Last February, I made a quick visit to Hiroshima for a family gathering. It was an auspicious occasion, so I booked a room for lunch at Sekitei which is famous for its rooms, garden and cuisine.
Sekitei, a traditional Japanese ryokan inn with a good reputation near Miyajima, is very popular among both the locals and tourists, so advanced booking is a must. Luckily, I could get my hands on the very last room/slot.
Before the lunch, we stepped out to the manicured Japanese garden for a stroll.
It was a chilly winter day with some snow and the garden was colourless, yet still pleasant to stroll around. Once winter is gone, it becomes bright with flowers and green leaves.
This time of the year, satsuki and fuji are in bloom.
I had ordered a kaiseki course menu for the special occasion.
After pleasing and satisfying meal, some of us enjoyed dipping in the onsen at 500 yen pp – it was a bit rush though as we were supposed to vacate the room by 14.45 (the lunch plan, 11.00 – 14.45).
We were all full but couldn’t resist Anago Meshi Bento from Ueno restaurant, their sister restaurant, to take away. Anago meshi is one of my favourites – somehow I am not into unagi, freshwater eel although both look alike! Anago from Setonaikai Inlandsea is superb!
It may be a good idea to order the bento at Sekitei if you don’t want to queue up for anago meshi at Ueno near Miyajimaguchi. If you are going to Miyajima and don’t mind standing still in a queue, try Fujitaya – oh, I didn’t know the restaurant had been awarded one Michelin star!! It was ages ago that I tried their anago meshi but clearly remember how scrumptious it was!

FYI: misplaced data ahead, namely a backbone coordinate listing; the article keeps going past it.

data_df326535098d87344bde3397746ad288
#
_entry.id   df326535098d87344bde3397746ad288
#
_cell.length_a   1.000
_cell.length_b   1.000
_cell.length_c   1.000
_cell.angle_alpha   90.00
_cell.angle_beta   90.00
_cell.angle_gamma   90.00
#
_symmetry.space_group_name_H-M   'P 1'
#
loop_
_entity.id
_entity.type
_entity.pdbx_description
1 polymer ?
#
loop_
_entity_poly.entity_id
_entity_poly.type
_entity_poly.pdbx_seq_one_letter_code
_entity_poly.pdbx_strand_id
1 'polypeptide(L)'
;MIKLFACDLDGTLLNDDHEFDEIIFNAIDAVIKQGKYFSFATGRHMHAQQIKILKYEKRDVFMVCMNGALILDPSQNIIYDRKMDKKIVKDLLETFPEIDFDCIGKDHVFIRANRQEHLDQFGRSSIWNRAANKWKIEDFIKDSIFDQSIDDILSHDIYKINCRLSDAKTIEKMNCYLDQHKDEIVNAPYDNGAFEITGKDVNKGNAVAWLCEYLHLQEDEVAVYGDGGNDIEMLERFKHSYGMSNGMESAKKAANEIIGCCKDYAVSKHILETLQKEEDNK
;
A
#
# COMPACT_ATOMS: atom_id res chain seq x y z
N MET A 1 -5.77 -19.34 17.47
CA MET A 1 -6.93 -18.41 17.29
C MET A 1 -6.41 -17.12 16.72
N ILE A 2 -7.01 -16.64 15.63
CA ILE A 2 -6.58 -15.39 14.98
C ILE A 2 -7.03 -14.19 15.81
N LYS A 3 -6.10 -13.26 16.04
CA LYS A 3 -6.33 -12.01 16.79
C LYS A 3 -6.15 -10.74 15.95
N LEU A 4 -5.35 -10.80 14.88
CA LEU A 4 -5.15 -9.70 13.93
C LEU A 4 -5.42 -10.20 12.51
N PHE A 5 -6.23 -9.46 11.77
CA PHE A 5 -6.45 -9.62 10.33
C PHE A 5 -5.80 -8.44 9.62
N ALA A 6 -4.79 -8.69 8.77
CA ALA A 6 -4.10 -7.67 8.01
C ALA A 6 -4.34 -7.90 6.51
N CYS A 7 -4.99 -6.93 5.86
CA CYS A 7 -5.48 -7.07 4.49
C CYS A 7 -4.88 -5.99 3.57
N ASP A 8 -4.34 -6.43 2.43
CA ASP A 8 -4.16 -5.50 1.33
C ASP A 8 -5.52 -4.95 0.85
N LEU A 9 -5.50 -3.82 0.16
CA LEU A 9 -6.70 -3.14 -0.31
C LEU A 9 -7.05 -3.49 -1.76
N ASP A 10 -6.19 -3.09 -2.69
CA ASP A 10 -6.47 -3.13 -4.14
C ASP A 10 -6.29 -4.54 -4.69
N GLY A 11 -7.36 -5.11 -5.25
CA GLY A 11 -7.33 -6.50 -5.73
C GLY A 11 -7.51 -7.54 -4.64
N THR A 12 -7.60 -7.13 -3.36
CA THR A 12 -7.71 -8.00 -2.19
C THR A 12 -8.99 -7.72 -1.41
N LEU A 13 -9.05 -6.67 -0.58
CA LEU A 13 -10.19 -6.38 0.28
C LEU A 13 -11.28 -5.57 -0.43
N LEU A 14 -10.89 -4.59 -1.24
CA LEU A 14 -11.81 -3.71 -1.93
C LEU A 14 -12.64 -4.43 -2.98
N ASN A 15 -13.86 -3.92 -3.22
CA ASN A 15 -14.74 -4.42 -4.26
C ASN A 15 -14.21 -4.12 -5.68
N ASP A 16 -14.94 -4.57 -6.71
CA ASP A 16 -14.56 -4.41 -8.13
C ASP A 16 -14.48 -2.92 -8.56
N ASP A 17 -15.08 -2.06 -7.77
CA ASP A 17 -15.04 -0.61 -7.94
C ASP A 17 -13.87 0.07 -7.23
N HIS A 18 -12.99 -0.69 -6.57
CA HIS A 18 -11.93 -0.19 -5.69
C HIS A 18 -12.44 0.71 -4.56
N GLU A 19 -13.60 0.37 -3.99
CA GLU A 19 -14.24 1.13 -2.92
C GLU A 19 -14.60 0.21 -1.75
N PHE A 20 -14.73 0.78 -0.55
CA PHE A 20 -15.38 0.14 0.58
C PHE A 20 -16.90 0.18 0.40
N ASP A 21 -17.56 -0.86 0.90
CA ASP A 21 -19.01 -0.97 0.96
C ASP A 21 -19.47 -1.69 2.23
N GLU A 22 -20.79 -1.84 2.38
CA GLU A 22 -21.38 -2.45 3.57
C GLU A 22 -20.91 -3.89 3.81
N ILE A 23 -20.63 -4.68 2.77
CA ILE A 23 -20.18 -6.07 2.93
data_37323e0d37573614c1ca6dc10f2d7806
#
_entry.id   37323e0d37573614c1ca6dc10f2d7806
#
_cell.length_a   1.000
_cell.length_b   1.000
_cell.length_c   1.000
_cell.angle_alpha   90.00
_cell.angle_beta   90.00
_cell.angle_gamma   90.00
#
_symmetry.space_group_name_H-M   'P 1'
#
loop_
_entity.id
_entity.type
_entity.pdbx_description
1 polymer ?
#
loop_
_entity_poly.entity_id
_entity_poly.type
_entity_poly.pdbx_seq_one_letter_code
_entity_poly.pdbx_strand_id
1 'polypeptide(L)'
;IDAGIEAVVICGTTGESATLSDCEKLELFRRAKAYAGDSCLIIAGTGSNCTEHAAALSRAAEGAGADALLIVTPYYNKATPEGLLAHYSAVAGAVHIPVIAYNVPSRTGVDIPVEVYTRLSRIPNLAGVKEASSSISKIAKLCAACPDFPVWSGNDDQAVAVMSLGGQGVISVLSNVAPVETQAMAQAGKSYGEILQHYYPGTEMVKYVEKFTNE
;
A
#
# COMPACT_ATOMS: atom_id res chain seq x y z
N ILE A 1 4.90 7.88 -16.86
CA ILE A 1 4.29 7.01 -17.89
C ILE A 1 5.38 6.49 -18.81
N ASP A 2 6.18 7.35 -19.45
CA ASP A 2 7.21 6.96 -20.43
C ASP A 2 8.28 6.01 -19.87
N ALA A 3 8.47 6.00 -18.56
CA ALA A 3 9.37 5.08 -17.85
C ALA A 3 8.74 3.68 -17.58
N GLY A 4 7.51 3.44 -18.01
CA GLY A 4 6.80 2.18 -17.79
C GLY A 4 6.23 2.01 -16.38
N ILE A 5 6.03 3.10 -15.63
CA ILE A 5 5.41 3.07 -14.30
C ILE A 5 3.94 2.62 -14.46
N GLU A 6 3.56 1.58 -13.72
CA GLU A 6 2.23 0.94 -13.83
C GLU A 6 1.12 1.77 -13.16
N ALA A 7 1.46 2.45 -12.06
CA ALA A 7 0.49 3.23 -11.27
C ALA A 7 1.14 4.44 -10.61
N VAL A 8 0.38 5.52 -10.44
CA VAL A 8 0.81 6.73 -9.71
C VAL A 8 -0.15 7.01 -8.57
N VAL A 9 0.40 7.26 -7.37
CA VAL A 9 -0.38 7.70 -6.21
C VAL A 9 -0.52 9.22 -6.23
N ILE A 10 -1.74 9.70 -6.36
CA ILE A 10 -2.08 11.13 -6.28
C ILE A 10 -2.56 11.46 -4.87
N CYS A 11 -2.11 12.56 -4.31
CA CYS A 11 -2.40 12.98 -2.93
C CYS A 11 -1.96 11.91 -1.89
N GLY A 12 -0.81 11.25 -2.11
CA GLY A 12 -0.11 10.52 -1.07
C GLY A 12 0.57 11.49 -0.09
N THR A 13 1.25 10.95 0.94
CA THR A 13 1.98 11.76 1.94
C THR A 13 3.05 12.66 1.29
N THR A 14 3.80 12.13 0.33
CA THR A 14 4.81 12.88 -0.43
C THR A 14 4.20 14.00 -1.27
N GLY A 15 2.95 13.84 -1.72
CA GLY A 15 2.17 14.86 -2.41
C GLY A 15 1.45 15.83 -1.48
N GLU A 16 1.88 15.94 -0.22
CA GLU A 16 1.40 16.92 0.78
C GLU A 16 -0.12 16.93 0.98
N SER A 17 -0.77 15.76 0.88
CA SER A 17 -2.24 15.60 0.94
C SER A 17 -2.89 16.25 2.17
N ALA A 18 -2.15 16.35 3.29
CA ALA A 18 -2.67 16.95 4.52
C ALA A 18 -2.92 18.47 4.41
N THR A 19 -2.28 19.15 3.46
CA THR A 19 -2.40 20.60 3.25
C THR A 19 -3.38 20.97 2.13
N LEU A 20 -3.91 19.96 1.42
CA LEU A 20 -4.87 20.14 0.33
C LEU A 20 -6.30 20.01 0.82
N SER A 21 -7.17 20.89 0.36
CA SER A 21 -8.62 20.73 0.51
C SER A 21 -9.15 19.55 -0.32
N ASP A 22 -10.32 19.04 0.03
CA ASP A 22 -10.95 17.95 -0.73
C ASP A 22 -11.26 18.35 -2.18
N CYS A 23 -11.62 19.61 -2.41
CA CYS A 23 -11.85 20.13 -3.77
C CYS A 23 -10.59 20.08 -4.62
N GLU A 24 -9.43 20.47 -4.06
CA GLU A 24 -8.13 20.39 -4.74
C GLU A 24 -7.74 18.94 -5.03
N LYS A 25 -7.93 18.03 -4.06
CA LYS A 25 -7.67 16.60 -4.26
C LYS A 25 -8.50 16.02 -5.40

We were all happy with the place, meal, staff and service and left Sekitei hoping to come back and stay overnight someday.
En route to Hiroshima Airport, I popped in Miyajima (no time for Fujitaya and of course, no room in my stomach!!)
One more thing – about tipping. There is no tipping custom in Japan, however, there exists old one called kokorozuke（心付け）. It is usually practiced at pricey ryokans, and to be given to nakai or a room attendant on arrival at your room. Kokorozuke should be a small amount in an envelop (1,000 – 3,000 yen, depends on number of guests and duration of stay) or a small gift, like a box of confectionery. Don’t worry, nowadays there are many who don’t know this custom, even Japanese, so they wouldn’t expect people from outside Japan.
For more photos or booking through booking.com, click here.
“Located in the Miyahama hot-spring area, Sekitei features spacious Japanese-style accommodations with traditional interiors…. Guests can relax in the hot-spring baths and enjoy the seasons at the Japanese garden. A free shuttle is available from JR Oonoura Train Station, which is a 5-minute drive away.
Some spacious rooms are located in the main tower, while many are individual cottages with 2 floors and a private wooden bath. Most rooms come with tatami (woven-straw) floors and Japanese futon bedding. Each room has garden or ocean views.
A traditional multi-course meal is served for dinner in the guests’ room. A Japanese set-menu is offered for breakfast, which guests can choose to dine in their rooms or in the dining room.
Sekitei Inn is a 15-minute drive from Miyajimaguchi Ferry Terminal. JR Hiroshima Train Station is a 50-minute drive away. ” — Booking.com
(other than mine, the photos from Sekitei website/Instagram)